New models in stadium ticketing don’t come along too often, and when they do, they are rarely great for fans. Many in England will remember the massively unpopular bond schemes dreamed up by clubs such as Arsenal and West Ham in the 1990s when they were scrambling around for a new way to suck cash from fans to pay for needed stadium redevelopment. These schemes saw fans asked to plonk down upwards of £1,000 for the mere right to purchase a season ticket (the actual season ticket cost extra). Not surprisingly, fan protests saw these schemes scrapped.
As Tottenham Hotspur look to fund money for the stadium they need to compete with their neighbours now at Emirates Stadium, another model is being floated: fans would be given the opportunity to purchase their own seat, in a scheme that might cost the fan anywhere from £1,000 to to £5,000 per year over forty years. As the Wall Street Journal says, “For the price of a three-bedroom home with a pool in a leafy suburb, you can now buy something really and truly invaluable. Your own stadium seat.”
The WSJ says Tottenham could be the first professional sports team to try this model, with two colleges in the US already having approved such an “equity seats right” program. The WSJ notes in passing that “though the idea may seem preposterous—and even repellent—given the state of the economy, proponents say the plan is actually a boon for serious fans because it allows them to circumvent the annual pain of rising ticket prices”.
This, of course, is the rub: with so many people right now defaulting on their actual house mortgages, some might indeed see it as rather repellent of a club owned by a tax-exiled billionaire to raise this. As for the value, some seats in MLS, at least, are also sold as long-term contracts with locked-in limits on the size of season ticket raises. Certainly, though, owning equity in the seat has a value to it and Tottenham’s idea sure beats the bond schemes of the 1990s. Would you be interested in owning a seat at your club?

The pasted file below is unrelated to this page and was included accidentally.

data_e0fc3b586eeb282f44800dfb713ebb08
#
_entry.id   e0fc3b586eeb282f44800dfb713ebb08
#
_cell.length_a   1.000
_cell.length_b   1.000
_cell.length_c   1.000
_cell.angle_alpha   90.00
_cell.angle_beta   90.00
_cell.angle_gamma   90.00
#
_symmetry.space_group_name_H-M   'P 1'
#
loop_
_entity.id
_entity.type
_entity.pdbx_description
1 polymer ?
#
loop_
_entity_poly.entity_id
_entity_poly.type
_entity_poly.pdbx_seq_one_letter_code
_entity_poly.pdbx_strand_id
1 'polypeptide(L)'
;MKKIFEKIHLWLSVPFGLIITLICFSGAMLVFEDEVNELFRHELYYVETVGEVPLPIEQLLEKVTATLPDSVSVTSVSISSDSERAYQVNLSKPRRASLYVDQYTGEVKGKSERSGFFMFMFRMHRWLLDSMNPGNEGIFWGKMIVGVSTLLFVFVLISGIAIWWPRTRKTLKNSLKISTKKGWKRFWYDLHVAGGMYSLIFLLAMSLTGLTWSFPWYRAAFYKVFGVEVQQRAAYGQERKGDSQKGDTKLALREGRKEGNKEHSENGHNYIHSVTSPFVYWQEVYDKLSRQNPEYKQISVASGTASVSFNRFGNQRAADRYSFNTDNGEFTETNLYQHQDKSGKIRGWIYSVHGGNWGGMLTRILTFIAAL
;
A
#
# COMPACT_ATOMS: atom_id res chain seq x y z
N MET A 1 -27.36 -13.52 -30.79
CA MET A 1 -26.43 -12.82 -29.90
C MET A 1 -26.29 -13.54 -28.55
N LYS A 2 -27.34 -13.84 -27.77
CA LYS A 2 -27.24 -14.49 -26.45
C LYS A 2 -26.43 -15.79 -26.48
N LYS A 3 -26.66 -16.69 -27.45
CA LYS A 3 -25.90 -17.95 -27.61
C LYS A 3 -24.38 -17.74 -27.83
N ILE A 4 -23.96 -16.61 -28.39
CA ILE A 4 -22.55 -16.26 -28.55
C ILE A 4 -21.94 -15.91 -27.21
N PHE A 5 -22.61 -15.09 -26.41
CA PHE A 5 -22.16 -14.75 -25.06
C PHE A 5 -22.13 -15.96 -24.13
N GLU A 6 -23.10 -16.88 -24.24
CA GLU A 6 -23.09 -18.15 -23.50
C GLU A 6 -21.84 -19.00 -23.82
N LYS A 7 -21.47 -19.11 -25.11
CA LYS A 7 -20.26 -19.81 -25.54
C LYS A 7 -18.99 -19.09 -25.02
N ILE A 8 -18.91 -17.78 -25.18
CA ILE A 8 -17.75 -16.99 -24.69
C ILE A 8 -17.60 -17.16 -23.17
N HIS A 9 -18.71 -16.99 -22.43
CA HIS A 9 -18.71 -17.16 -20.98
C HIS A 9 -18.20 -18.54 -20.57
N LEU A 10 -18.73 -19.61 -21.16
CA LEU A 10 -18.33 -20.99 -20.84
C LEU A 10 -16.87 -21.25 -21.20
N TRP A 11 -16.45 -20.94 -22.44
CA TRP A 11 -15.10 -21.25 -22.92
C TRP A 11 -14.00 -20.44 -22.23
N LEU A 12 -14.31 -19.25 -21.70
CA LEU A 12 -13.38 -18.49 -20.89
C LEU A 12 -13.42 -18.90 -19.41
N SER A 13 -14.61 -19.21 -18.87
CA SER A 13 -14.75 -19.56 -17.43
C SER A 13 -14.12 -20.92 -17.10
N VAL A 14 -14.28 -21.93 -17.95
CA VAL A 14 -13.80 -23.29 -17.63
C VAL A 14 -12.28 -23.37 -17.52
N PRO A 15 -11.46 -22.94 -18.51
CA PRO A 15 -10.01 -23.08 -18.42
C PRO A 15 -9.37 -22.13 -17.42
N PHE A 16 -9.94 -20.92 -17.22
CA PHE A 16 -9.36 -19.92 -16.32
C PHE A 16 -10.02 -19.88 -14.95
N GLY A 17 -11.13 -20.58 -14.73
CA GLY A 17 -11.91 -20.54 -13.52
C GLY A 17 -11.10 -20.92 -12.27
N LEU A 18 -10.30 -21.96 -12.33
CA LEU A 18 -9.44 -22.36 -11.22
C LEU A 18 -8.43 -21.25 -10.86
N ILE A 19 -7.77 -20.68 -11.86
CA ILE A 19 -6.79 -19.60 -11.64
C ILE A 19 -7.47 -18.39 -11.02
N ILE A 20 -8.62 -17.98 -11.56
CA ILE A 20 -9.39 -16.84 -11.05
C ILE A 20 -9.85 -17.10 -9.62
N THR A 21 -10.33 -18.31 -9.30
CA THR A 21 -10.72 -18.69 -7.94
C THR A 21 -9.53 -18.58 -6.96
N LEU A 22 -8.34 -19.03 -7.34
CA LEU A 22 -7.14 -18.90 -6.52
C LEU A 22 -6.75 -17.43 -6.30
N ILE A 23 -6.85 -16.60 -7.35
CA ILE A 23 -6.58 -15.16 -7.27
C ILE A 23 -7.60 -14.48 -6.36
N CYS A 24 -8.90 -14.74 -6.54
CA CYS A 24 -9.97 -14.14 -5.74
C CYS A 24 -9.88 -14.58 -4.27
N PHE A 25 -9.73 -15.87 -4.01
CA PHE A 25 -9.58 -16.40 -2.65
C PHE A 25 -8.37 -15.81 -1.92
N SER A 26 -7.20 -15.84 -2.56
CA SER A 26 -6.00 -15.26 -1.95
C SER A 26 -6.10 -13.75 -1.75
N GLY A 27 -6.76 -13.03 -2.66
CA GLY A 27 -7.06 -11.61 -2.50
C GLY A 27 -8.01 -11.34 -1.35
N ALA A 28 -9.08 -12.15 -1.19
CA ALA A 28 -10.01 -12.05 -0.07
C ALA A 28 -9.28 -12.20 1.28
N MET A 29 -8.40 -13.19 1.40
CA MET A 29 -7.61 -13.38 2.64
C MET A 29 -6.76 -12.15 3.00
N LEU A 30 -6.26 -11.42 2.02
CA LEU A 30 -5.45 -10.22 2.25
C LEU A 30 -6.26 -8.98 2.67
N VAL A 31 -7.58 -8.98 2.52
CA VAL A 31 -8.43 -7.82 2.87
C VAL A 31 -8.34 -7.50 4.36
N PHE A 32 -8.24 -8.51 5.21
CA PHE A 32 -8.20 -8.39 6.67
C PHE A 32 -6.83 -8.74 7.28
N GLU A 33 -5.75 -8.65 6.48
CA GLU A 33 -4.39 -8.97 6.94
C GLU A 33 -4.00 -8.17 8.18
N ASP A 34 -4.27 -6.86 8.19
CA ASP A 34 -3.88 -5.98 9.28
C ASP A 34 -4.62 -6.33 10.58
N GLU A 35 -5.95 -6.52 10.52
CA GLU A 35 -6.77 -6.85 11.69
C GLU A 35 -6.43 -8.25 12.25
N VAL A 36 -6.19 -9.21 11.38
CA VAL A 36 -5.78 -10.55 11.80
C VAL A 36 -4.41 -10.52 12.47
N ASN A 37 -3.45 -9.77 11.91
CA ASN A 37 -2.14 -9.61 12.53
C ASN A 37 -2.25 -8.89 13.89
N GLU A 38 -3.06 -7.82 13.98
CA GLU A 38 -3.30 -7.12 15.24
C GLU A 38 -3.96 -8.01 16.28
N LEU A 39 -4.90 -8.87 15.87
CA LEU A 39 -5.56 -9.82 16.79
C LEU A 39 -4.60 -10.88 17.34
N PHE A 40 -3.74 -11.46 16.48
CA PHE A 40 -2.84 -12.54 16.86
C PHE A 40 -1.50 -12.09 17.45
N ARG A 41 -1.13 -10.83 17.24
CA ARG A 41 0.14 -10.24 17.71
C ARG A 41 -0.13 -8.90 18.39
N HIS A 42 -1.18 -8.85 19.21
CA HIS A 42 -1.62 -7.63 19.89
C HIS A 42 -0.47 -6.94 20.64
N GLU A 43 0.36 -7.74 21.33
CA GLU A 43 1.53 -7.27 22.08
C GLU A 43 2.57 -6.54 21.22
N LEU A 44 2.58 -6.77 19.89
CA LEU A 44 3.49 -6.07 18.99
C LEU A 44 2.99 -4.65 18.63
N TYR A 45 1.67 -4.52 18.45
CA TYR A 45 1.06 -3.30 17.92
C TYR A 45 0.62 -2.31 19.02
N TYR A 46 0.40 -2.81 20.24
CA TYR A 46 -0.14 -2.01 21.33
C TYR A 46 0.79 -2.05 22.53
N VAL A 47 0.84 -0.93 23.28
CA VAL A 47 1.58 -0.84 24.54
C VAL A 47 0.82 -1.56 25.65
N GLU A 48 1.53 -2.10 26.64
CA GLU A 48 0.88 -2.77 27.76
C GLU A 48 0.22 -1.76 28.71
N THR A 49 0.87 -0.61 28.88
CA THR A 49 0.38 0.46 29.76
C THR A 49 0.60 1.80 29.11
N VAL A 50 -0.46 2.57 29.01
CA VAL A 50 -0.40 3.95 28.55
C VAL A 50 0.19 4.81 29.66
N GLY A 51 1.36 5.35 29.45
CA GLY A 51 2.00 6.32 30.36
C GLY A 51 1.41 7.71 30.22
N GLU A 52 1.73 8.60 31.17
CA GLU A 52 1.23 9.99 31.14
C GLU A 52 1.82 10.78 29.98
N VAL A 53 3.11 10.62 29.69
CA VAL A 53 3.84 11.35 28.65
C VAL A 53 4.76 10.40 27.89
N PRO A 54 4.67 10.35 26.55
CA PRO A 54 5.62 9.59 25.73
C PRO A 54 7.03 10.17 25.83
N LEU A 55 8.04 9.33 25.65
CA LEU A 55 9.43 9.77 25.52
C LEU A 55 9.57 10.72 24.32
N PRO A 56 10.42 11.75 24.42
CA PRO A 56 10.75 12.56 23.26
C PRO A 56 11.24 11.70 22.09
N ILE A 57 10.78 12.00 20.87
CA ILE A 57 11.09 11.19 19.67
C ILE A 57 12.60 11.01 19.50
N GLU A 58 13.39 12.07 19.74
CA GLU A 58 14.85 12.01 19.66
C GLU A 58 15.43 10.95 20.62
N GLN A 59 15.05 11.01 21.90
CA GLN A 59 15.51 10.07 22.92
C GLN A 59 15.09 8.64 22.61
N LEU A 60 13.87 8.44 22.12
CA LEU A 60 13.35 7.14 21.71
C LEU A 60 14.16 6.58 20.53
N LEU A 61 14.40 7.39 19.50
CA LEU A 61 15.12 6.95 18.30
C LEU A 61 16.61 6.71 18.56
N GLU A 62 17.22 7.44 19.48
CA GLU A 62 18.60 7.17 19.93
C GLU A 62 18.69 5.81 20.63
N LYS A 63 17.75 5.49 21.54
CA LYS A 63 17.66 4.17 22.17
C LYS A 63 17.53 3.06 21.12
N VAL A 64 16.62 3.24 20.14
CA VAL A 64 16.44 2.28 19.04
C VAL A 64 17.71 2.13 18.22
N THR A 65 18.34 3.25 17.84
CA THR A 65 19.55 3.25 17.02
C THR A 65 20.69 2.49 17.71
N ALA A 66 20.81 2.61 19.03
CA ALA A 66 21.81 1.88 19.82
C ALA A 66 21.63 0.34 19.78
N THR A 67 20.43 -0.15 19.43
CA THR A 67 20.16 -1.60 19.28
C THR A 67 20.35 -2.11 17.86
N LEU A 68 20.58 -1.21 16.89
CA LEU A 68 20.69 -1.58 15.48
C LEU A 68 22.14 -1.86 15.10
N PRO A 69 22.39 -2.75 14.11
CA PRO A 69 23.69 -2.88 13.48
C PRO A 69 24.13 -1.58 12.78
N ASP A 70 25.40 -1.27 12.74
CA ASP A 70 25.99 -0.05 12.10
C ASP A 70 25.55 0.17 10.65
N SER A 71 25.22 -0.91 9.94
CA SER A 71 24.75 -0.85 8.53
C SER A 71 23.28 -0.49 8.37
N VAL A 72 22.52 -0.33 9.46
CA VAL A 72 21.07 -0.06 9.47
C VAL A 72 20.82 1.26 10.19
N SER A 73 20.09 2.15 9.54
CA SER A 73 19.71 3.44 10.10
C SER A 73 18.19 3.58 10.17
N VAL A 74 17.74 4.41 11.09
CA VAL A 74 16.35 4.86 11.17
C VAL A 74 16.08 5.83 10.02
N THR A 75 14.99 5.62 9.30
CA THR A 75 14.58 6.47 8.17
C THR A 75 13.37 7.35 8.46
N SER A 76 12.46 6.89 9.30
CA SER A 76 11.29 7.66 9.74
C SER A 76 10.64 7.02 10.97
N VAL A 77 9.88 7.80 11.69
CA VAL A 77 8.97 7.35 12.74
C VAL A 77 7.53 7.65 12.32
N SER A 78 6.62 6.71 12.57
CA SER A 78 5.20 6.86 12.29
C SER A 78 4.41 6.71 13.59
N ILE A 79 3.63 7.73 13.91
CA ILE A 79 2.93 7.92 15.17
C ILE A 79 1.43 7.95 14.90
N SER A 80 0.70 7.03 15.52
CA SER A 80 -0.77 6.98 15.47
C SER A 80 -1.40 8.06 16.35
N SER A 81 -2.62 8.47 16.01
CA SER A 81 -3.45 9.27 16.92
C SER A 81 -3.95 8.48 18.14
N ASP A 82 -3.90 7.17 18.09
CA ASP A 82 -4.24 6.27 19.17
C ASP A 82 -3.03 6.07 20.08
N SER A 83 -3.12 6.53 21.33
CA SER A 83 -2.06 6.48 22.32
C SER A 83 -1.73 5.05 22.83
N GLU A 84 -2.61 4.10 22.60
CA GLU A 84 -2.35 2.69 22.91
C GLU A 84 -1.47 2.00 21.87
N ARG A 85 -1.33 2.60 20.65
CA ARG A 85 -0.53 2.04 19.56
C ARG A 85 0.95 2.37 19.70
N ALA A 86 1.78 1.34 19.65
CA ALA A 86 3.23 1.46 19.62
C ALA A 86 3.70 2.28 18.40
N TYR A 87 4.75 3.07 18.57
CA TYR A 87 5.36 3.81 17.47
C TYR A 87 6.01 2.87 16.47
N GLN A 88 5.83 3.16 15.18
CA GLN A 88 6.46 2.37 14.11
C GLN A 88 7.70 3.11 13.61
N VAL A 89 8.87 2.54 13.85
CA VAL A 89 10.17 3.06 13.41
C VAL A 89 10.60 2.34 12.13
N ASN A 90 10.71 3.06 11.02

- The mess at Portsmouth only gets worse, a warning to all who have put their faith in sugar daddies: the players haven’t been paid this week, and now the chief executive Peter Storrie has admitted “there is no money left”.
- The Chief Operating Officer of WPS explains the ins-and-outs of the league’s waiver process. It’s too much for my head this morning, but it is good to see a league official using a blog to explain this kind of thing. MLS could learn a lesson.
- A US businessman’s attempt to buy Bari has collapsed.
- Goal.com looks at the preparations in Angola for the 2010 African Cup of Nations — all is not well, as Danny Jordaan’s comment is hardly a ringing endorsement: “As for now, no decision has been taken as to whether or not Angola is ready.” Jordaan is heading South Africa’s preparations for the World Cup, with FIFA yesterday announcing they were satisfied with that country’s readiness for the tournament.
- Remember Michael Johnson (not the runner)? The Manchester City starlet of just two years ago has gotten lost in the deluge of new, overpaid stars coming to the club. The Times looks at what went wrong.
- There’s more on the murky mess at Notts County from the Guardian, as the story gets increasingly bizarre. I give Sven til the end of October to get the hell out of there.
- It’s the second matchday in the Europa League group stage. Bill has another beautiful map of the contenders, while Jamie Jackson wonders who cares.
The Sweeper appears daily. For more rambling and links throughout the day every day, follow your editor Tom Dunmore @pitchinvasion on Twitter.